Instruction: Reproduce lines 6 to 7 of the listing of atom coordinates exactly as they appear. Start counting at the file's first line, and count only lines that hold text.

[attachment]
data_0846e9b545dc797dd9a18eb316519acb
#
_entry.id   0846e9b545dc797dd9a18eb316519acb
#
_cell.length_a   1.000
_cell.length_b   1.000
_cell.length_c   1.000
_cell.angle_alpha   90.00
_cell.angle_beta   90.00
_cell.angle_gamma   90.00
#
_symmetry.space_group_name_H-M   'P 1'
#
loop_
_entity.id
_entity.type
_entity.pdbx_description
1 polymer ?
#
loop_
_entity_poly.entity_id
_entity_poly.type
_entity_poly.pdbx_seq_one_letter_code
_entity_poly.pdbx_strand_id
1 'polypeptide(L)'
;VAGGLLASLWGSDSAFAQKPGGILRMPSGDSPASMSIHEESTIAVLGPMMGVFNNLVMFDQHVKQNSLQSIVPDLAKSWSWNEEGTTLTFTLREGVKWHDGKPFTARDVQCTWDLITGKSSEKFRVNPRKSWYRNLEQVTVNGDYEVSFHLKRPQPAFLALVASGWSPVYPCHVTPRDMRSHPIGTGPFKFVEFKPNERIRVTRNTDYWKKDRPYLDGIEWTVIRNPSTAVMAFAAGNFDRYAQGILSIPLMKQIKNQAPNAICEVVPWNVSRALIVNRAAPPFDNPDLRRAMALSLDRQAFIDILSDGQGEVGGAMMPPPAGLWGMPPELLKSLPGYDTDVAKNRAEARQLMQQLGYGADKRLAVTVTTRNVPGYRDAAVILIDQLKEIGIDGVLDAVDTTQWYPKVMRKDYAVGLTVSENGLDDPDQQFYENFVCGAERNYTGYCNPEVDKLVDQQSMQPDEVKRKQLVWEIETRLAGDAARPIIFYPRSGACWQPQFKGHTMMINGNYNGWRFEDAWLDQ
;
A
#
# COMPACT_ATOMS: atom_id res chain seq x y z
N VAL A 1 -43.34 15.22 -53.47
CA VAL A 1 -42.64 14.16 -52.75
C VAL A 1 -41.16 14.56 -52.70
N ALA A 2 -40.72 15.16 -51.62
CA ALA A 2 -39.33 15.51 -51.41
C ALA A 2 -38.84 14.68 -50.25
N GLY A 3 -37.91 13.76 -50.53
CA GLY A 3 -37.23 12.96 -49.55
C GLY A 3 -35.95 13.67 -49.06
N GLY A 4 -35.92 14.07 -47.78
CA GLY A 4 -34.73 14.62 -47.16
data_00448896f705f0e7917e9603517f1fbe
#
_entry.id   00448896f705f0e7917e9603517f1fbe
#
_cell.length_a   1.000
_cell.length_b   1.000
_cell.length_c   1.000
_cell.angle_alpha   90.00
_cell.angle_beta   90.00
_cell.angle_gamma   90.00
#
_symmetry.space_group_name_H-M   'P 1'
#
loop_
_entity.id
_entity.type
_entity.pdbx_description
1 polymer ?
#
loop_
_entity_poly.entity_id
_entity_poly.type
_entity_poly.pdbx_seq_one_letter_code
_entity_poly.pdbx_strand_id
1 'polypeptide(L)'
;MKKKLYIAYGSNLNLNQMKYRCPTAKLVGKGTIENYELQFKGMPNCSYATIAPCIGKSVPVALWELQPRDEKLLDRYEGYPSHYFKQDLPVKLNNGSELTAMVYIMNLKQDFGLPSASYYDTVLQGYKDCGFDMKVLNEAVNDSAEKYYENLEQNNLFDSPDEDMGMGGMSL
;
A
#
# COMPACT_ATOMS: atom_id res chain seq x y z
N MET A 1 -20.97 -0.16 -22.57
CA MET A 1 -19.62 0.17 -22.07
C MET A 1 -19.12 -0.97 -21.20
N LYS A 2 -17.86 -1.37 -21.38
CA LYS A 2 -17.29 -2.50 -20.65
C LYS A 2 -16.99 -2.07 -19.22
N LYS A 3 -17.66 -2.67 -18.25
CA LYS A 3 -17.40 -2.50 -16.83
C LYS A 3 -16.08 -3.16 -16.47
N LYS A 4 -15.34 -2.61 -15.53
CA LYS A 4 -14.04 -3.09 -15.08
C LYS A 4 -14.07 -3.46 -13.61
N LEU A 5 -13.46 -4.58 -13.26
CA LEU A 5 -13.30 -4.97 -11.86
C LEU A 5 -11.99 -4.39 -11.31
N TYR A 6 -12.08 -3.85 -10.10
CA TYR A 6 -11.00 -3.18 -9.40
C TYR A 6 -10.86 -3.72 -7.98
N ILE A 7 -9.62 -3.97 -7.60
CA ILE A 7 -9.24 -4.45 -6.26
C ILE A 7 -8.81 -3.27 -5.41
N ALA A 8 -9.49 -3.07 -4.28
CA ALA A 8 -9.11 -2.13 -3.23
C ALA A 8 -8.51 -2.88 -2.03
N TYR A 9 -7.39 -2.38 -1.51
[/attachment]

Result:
_cell.length_b   1.000
_cell.length_c   1.000